"Only majorities of professionals, graduates and pensioners voted for the constitution," says the paper. "More than 80% of blue collar workers voted against. Haves and have-nots were divided by worries about unemployment, currently at a five-year high of 10.2% - and the biggest single reason for a no vote - and globalisation. Geographically, the trend was clear: Paris, with its large number of "bobos" (bourgeois bohemians) and high-profile socialist mayor, voted massively in favour. Lyon, Strasbourg and Bordeaux were in the yes camp. But Marseille, Nice and Lille said no."
(Fear Eats The Soul, Guardian leader, Tuesday May 31st)
It seems to me that a very similar thing has happened to Europe that has happened in the US: the people voting Yes to the EU constitution have the same educated, urban profile as the people voting Democrat in the last US election. And in both cases they've been defeated and outnumbered by less tolerant, less affluent and educated, more anxious, irrational and xenophobic people from smaller towns and country areas. People who feel like outsiders to the political process are now, with splendid passive aggression, exacting their revenge by dealing it blows. In many cases these people are also outsiders to the process of wealth creation: strip away the blue coasts and the big cities and America loses the economic powerhouses which make it the world's predominant power. It's the same in Europe: the people now determining the shape of the continent are the insecure poor, unwilling to share their meagre income with Polish plumbers and Turkish bakers, but also unwilling to admit their economic dependence on the dynamic city folk and political elites they've just dealt a slap in the face.
Jean de La Fontaine would probably have been a Yes voter. France's greatest writer of fables describes how the townspeople of Abdera summoned the great doctor Hippocrates to treat the philosopher Democritus, believing him to be mad. Hippocrates arrived and conversed with Democritus. They turned out to be kindred spirits; it was the townspeople who were mad. But what do you do when the majority are mad or abnormal? In a relativist conception of the universe, is it even possible to call a majority "abnormal"? In a democracy, can a majority be "wrong"? Surely we have to oppose to La Fontaine's fable the famous Brecht poem which advises the East German government, when it tells the people they have to redouble their efforts to regain the government's confidence in them, to "dissolve the people and elect a new one"?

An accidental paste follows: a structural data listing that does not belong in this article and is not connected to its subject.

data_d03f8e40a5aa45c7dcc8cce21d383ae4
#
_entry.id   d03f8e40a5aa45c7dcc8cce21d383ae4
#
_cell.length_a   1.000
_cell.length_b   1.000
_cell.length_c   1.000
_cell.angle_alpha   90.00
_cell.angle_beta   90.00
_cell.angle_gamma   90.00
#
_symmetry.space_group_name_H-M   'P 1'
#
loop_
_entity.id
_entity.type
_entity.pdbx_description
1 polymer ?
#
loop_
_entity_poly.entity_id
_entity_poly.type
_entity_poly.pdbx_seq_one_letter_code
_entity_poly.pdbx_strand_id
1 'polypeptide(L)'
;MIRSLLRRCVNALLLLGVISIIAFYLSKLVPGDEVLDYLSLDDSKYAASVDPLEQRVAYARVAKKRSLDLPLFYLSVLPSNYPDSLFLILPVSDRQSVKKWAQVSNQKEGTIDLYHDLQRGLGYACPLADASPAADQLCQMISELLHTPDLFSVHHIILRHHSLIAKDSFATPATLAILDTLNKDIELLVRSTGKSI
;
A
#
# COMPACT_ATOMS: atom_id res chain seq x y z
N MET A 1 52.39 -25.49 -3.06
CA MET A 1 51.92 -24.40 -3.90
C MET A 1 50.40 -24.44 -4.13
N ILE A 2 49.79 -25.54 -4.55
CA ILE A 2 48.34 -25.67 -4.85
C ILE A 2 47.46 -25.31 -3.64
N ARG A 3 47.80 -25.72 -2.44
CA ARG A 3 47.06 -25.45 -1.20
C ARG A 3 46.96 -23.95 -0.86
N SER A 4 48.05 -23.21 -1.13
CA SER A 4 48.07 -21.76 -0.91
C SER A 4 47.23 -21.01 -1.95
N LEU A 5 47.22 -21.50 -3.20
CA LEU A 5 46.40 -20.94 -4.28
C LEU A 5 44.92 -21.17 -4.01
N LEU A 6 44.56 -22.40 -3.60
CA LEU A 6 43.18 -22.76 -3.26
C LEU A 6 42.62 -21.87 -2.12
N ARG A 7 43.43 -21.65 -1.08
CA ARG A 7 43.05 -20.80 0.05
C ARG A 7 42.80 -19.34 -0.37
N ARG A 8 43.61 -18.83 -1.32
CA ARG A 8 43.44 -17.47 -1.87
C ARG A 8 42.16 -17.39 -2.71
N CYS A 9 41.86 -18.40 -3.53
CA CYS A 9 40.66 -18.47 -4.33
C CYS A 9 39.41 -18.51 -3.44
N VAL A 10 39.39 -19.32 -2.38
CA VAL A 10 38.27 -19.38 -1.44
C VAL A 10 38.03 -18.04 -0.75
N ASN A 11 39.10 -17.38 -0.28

Everyone who's ever believed profoundly in either a principle or a project, only to see a majority of the people spurn or destroy it, has to question, from time to time, the very idea of democracy: the idea that the majority of the people knows best what's good for the world. We all know that big majorities of the people would, given referenda on the death penalty, war, abortion, immigration and other issues, often choose the most barbaric and atavistic options. There are all sorts of sensible measures you can propose to improve the situation: give the people better access to information, improve education, make the political elites more responsive, make them explain their visions better. But although the editorials won't say it, I will: majorities of the people, at any given time and in any given place, are likely to be mad, bad and wrong.
I mean, someone in my position more or less has to believe that. For twenty years I've been making records. They've been available in shops and played on the radio, but the people have almost completely spurned them. If the people are always right, it would seem an unavoidable conclusion that my records are just a million times worse than Kelly Clarkson's. So give me the choice between Democritus and democracy and, well, you can see how passive aggression might just make me vote for the "mad" philosopher.